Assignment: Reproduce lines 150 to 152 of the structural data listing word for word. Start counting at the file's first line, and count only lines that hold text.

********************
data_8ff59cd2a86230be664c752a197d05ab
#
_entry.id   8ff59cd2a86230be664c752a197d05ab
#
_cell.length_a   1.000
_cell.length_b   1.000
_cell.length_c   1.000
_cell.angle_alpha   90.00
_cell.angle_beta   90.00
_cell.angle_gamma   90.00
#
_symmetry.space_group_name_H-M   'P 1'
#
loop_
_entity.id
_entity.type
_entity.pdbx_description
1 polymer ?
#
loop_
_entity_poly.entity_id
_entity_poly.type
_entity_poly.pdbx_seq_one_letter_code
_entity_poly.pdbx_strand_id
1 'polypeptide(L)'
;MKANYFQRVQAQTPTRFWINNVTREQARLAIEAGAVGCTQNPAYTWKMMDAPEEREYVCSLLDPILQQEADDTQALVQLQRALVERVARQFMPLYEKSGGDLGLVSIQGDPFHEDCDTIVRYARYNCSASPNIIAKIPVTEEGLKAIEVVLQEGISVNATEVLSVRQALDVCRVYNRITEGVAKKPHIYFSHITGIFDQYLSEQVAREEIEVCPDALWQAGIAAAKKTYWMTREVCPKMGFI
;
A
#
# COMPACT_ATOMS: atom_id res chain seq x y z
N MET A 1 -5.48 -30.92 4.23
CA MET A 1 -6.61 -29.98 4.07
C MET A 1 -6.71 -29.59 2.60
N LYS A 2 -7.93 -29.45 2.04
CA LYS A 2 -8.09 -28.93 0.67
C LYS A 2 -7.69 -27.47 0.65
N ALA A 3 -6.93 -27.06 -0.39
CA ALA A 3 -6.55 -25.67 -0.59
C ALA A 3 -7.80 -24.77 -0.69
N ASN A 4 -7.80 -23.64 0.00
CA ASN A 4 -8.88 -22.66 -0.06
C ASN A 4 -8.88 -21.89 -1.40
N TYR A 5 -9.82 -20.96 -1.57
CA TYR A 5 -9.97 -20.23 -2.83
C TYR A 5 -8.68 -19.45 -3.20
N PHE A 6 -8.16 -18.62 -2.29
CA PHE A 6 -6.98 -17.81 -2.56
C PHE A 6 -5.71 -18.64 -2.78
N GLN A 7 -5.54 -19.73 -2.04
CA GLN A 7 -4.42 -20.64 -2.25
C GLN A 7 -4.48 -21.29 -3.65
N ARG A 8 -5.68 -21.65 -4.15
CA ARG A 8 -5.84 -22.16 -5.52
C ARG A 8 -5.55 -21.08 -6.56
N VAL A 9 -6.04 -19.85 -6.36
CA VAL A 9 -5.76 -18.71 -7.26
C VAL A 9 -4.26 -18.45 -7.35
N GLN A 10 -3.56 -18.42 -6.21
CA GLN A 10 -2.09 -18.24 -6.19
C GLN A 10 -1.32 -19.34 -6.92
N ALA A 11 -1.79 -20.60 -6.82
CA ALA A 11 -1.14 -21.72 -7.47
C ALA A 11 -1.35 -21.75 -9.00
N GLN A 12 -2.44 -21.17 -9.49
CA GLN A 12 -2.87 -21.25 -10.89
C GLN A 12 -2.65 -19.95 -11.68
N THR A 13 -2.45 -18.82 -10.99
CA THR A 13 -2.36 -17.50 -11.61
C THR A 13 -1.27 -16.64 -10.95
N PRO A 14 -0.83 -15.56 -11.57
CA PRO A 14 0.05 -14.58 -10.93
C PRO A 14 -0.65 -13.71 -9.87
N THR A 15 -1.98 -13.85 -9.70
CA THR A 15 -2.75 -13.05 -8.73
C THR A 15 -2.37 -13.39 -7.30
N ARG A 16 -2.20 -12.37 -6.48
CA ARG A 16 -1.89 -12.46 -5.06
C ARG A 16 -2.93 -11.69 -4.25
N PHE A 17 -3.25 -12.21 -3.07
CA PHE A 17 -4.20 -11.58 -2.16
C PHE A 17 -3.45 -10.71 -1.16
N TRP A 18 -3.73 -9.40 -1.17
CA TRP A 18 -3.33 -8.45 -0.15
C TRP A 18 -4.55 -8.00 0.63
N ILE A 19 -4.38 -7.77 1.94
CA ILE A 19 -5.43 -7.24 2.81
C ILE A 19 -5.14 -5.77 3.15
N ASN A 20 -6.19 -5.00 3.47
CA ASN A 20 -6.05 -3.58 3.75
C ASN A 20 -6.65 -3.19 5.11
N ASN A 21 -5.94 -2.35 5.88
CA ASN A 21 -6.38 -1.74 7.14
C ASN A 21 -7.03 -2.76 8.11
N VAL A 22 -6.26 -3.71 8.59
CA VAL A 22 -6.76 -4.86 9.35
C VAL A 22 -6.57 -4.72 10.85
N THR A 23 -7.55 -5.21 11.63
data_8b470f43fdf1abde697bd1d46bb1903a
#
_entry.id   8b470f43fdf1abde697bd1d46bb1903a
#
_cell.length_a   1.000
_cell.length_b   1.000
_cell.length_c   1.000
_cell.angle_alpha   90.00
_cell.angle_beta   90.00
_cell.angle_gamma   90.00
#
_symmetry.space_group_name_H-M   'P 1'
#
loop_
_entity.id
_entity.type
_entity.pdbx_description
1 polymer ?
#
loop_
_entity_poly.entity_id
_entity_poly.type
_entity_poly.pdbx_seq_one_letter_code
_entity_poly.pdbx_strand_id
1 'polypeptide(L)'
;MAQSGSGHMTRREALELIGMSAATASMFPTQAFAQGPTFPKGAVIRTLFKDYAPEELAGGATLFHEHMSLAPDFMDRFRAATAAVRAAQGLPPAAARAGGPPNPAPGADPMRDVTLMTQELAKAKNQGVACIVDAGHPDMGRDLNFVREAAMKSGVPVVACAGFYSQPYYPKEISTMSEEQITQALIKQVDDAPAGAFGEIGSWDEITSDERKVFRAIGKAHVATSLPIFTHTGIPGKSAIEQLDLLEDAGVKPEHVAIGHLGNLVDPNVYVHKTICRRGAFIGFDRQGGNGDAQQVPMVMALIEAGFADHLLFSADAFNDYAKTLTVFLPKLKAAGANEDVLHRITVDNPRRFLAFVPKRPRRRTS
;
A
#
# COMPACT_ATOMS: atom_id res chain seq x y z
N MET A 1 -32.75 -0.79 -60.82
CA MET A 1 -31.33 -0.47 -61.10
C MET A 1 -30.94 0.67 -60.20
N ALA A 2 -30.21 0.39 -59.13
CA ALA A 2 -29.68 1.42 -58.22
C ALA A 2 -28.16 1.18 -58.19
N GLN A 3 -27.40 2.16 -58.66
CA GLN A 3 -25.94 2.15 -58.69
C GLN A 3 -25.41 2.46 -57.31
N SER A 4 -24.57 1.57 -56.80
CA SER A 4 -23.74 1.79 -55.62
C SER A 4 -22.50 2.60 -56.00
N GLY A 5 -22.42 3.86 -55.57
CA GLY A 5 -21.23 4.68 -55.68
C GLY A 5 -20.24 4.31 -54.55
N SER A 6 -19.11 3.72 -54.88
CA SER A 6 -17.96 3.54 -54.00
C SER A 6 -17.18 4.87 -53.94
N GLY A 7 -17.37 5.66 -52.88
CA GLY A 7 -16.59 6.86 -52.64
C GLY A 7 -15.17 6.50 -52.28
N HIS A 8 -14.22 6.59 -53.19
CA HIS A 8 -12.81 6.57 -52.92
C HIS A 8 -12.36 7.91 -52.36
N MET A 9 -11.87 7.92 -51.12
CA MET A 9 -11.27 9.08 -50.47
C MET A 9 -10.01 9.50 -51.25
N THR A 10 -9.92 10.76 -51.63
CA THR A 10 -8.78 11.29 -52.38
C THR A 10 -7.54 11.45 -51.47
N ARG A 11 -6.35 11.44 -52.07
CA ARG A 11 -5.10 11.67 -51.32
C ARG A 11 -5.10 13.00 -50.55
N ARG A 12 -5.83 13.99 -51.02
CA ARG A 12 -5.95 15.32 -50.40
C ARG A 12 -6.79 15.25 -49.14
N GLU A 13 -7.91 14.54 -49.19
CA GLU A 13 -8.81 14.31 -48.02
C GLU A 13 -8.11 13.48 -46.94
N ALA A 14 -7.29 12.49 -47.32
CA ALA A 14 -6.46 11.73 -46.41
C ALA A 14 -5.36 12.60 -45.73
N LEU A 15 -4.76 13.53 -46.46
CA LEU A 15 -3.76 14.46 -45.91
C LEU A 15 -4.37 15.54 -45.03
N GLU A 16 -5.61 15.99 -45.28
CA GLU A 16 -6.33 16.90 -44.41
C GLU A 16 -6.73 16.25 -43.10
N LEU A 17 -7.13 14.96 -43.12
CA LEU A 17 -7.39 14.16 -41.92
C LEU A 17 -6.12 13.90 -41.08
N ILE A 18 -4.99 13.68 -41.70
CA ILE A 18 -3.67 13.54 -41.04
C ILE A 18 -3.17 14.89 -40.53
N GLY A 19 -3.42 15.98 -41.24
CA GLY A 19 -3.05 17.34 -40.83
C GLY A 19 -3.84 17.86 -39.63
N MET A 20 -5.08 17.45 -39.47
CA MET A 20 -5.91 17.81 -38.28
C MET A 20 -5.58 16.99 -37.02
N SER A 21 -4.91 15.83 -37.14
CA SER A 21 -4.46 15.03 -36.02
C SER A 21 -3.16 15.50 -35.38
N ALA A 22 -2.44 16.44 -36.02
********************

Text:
CA HIS A 8 -12.81 6.57 -52.92
C HIS A 8 -12.36 7.91 -52.36
N MET A 9 -11.87 7.92 -51.12